• Understanding the stages of solution adoption. Show a deep understanding of your user’s behavior. For example, software developers don’t like to be sold to. But they like to collaborate on solutions. Therefore, open-source software is the best way to get them to adopt your tool and get them through the customer acquisition funnel.

Key questions to answer in this slide

  • How is my business going to be structured? As I mentioned, your GTM should be integrated with your business model and product. If you are looking for product usage virality, your product should have the necessary features to drive initial adoption and use the network effect.

  • How will I make it easy for my customers to discover us? Show your bets on how your customers will see you before your competition.

Total Addressable Market (TAM)

The total addressable market shows that you are after a huge market, or how many could buy your services or product. You should demonstrate

  • Huge but accessible market. Don’t say that the whole world is your market. Demonstrate that you have a large enough market that you can effectively reach out and serve.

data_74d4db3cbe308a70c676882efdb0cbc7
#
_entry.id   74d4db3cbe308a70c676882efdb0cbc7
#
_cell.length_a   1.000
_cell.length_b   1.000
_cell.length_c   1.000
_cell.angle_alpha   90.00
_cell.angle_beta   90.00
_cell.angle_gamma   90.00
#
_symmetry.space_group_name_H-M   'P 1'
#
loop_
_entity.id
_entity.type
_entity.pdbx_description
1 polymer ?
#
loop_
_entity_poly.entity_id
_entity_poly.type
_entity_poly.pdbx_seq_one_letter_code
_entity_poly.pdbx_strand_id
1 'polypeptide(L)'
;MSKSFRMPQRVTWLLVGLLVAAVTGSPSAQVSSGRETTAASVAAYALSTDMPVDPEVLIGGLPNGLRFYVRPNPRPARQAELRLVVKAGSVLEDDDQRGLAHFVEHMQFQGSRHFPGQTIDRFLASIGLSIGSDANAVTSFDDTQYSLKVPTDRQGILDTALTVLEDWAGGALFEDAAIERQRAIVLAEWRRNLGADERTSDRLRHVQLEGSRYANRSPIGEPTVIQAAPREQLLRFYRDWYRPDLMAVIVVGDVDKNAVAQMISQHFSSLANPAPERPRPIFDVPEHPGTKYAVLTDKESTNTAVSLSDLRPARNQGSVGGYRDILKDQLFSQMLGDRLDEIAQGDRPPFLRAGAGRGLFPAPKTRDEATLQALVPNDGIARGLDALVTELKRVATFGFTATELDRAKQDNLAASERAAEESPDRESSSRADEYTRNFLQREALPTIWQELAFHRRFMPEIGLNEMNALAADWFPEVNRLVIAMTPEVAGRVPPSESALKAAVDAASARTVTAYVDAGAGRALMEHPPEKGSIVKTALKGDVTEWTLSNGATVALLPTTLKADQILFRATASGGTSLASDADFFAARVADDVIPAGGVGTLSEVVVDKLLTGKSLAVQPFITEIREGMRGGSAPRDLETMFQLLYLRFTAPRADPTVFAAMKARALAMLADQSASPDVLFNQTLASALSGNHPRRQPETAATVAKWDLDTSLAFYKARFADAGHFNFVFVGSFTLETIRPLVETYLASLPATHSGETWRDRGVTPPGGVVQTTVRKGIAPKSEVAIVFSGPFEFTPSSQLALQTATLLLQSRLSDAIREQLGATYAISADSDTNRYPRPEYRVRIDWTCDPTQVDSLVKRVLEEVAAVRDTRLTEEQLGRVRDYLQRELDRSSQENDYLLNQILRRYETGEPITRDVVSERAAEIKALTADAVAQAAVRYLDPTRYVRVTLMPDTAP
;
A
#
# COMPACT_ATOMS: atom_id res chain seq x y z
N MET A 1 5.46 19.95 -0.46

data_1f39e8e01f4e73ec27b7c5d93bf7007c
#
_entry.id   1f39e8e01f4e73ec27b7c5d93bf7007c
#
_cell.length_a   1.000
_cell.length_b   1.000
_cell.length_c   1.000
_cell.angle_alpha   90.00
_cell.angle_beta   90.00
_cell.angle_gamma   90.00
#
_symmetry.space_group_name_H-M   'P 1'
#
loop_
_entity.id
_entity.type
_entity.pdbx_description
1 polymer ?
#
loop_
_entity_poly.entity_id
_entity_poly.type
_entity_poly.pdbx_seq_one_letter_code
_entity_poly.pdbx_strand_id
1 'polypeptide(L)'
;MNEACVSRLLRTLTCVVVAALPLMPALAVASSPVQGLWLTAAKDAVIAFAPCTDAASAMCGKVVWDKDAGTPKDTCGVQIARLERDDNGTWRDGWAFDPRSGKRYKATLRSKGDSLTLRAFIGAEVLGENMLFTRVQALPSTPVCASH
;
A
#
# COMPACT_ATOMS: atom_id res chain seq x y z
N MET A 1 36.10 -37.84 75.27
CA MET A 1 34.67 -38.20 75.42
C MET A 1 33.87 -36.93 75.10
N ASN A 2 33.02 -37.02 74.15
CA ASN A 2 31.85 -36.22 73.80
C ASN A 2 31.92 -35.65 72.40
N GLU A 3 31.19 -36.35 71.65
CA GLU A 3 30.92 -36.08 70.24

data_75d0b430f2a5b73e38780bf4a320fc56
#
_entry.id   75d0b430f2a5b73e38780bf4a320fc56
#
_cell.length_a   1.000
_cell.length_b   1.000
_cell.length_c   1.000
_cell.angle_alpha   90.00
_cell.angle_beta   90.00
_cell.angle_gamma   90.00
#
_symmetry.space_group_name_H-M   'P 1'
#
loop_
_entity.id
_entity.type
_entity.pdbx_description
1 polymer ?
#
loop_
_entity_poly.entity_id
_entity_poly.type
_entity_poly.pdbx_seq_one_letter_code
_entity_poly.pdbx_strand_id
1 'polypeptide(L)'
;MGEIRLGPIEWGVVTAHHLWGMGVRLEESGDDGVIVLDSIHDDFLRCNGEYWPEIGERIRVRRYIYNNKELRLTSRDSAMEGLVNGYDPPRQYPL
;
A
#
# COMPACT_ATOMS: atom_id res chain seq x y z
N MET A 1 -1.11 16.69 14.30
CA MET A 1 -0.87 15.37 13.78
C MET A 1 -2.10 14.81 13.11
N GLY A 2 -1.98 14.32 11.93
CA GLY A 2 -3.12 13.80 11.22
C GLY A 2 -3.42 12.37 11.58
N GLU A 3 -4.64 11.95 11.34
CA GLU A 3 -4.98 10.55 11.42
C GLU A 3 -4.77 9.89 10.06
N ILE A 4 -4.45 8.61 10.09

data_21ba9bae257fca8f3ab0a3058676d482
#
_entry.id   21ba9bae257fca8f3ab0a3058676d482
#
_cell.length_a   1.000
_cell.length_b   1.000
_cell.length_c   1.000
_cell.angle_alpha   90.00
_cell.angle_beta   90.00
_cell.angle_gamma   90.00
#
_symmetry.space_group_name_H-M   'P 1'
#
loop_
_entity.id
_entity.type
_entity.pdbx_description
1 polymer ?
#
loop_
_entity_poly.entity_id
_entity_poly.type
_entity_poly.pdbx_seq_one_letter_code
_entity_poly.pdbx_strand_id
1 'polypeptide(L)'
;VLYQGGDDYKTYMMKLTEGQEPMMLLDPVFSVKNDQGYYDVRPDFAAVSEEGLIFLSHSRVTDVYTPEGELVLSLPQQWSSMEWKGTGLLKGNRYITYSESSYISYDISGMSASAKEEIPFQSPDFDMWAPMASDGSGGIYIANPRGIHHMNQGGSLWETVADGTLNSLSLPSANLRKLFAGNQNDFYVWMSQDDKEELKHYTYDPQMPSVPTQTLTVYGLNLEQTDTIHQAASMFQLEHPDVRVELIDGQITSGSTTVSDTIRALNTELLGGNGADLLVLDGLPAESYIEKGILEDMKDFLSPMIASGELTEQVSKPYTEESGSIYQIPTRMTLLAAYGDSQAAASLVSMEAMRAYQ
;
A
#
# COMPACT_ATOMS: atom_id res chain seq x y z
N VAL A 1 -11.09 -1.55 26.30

Questions that you should answer:

  • Who do you plan to serve? This is your served addressable market(SAM) it is smaller than the TAM. You demonstrate how you are narrowing down your customers with more filtering criteria.

  • What are you selling to First? Your beachhead market is your initial market.


The traction slide shows your progress in getting paid customers or users of your solution. You should demonstrate

  • A pattern of fast-growing product adoption. Ideally, it should be in the form of paid customers. But if you don’t have any, demonstrate other strong indicators of interest in your solution or product.

  • Clarity around metrics that matter to you and your business at that stage. You may not be looking for paying customers because you look after fast growth and high adoption before monetizing your product. Be explicit about it in this slide.

Key questions to answer in this slide

  • Is there a significant growth in your startup metrics?

  • What hypothesis do you have about adoption that is proven true?

  • What is your strategy to reach more paying customers? Or at least some projections.

The Ask

Finally, The Ask slide is about how much you are asking for and what you will use the money for. You should demonstrate

  • Clarity about how you are going to use the fund to build and grow the business.

  • Concrete milestones by showing what you will achieve before running out of money.

Key questions to answer:

  • What size and type of investment are you looking for?

  • How or where are you going to spend the money?

  • What are you going to achieve by the end of this funding round?

These were the slides to cover the key investors' questions and to fundraise effectively. You probably need more slides that may answer other investors’ questions, such as your board, key customers, vision, mission, etc.